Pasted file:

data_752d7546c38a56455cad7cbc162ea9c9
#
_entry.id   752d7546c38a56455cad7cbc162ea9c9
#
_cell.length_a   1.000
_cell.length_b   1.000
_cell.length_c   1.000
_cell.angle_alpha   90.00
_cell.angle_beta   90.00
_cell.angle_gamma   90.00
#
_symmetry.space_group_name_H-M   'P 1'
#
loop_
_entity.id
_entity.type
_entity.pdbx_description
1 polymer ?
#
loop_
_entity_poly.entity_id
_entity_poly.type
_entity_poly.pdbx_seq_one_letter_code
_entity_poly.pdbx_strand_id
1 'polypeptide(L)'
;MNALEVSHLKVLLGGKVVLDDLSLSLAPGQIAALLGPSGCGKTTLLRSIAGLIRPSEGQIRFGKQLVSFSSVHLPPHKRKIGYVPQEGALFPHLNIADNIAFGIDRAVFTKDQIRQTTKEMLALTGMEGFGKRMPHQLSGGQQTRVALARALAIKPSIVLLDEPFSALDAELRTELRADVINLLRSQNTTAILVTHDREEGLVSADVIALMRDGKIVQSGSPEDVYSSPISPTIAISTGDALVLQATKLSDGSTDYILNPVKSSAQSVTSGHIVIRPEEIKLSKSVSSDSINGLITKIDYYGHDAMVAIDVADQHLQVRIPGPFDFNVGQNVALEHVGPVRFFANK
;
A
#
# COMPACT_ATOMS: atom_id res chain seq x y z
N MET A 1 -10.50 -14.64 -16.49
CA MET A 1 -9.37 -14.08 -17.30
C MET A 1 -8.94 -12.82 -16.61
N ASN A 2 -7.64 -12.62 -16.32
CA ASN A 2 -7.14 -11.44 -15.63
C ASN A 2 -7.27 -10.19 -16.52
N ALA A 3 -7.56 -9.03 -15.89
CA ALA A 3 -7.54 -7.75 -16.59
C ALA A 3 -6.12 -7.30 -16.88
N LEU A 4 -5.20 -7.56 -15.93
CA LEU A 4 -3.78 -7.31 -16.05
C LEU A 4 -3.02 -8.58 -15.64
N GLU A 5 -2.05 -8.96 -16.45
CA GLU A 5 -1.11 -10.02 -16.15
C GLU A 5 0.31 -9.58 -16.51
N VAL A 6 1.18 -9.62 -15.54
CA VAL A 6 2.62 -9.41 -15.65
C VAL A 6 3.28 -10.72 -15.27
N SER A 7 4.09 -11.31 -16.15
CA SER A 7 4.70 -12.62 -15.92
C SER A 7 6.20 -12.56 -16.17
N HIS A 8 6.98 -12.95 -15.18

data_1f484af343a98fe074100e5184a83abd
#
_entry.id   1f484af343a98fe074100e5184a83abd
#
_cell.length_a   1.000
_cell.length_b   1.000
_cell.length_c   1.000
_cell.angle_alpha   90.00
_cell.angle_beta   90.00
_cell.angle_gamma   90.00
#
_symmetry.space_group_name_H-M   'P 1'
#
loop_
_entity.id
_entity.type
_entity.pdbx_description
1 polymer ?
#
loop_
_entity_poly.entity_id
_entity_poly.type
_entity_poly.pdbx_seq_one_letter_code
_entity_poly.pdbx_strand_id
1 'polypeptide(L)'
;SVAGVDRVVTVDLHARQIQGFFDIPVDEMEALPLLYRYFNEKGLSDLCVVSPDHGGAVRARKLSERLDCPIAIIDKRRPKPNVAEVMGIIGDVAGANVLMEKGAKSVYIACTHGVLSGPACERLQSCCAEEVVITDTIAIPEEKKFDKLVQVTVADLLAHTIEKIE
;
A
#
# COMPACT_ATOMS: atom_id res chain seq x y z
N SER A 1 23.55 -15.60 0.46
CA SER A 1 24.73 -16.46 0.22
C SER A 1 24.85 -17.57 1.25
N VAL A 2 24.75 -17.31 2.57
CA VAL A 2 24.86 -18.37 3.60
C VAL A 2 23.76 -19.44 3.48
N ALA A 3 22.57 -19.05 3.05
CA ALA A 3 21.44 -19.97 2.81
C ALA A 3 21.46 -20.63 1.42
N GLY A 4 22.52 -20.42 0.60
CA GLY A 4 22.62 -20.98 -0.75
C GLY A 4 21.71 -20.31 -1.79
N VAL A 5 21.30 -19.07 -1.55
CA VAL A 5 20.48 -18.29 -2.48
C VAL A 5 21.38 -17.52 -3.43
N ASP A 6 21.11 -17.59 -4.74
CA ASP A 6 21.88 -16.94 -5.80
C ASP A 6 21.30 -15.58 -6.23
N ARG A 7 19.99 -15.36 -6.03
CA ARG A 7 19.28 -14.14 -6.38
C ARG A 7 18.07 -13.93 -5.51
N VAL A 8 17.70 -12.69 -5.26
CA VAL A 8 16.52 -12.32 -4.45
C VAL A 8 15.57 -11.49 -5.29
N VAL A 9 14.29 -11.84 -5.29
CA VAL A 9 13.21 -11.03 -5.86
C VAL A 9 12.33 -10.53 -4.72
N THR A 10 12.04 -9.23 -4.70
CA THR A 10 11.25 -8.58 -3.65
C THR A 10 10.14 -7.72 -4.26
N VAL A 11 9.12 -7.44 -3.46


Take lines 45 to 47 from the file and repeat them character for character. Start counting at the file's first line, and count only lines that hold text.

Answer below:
C GLU A 5 0.31 -9.58 -16.51
N VAL A 6 1.18 -9.62 -15.54
CA VAL A 6 2.62 -9.41 -15.65